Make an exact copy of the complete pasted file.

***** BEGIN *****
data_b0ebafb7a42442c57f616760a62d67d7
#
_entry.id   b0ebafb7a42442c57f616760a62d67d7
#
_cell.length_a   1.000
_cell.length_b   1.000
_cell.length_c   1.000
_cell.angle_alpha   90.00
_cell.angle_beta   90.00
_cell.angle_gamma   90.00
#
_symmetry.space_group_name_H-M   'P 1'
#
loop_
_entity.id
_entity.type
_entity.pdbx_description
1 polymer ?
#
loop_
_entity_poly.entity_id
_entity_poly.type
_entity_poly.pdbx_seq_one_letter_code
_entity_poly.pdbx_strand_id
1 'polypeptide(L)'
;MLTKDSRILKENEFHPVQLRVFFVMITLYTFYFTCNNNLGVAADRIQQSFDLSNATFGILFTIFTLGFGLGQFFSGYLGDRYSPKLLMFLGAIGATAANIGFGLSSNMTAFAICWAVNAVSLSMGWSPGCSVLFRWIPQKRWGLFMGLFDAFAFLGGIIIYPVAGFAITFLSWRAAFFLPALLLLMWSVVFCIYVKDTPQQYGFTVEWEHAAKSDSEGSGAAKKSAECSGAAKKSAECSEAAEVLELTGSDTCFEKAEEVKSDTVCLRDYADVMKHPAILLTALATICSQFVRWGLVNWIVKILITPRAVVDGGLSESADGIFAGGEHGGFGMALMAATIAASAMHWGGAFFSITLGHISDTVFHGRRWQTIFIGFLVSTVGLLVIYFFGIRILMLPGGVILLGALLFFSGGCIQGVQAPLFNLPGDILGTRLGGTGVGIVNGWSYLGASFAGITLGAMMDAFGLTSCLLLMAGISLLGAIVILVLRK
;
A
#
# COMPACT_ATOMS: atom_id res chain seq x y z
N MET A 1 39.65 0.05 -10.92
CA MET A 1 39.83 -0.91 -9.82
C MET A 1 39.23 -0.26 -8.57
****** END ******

data_b0ebafb7a42442c57f616760a62d67d7
#
_entry.id   b0ebafb7a42442c57f616760a62d67d7
#
_cell.length_a   1.000
_cell.length_b   1.000
_cell.length_c   1.000
_cell.angle_alpha   90.00
_cell.angle_beta   90.00
_cell.angle_gamma   90.00
#
_symmetry.space_group_name_H-M   'P 1'
#
loop_
_entity.id
_entity.type
_entity.pdbx_description
1 polymer ?
#
loop_
_entity_poly.entity_id
_entity_poly.type
_entity_poly.pdbx_seq_one_letter_code
_entity_poly.pdbx_strand_id
1 'polypeptide(L)'
;MLTKDSRILKENEFHPVQLRVFFVMITLYTFYFTCNNNLGVAADRIQQSFDLSNATFGILFTIFTLGFGLGQFFSGYLGDRYSPKLLMFLGAIGATAANIGFGLSSNMTAFAICWAVNAVSLSMGWSPGCSVLFRWIPQKRWGLFMGLFDAFAFLGGIIIYPVAGFAITFLSWRAAFFLPALLLLMWSVVFCIYVKDTPQQYGFTVEWEHAAKSDSEGSGAAKKSAECSGAAKKSAECSEAAEVLELTGSDTCFEKAEEVKSDTVCLRDYADVMKHPAILLTALATICSQFVRWGLVNWIVKILITPRAVVDGGLSESADGIFAGGEHGGFGMALMAATIAASAMHWGGAFFSITLGHISDTVFHGRRWQTIFIGFLVSTVGLLVIYFFGIRILMLPGGVILLGALLFFSGGCIQGVQAPLFNLPGDILGTRLGGTGVGIVNGWSYLGASFAGITLGAMMDAFGLTSCLLLMAGISLLGAIVILVLRK
;
A
#
# COMPACT_ATOMS: atom_id res chain seq x y z
N MET A 1 39.65 0.05 -10.92
CA MET A 1 39.83 -0.91 -9.82
C MET A 1 39.23 -0.26 -8.57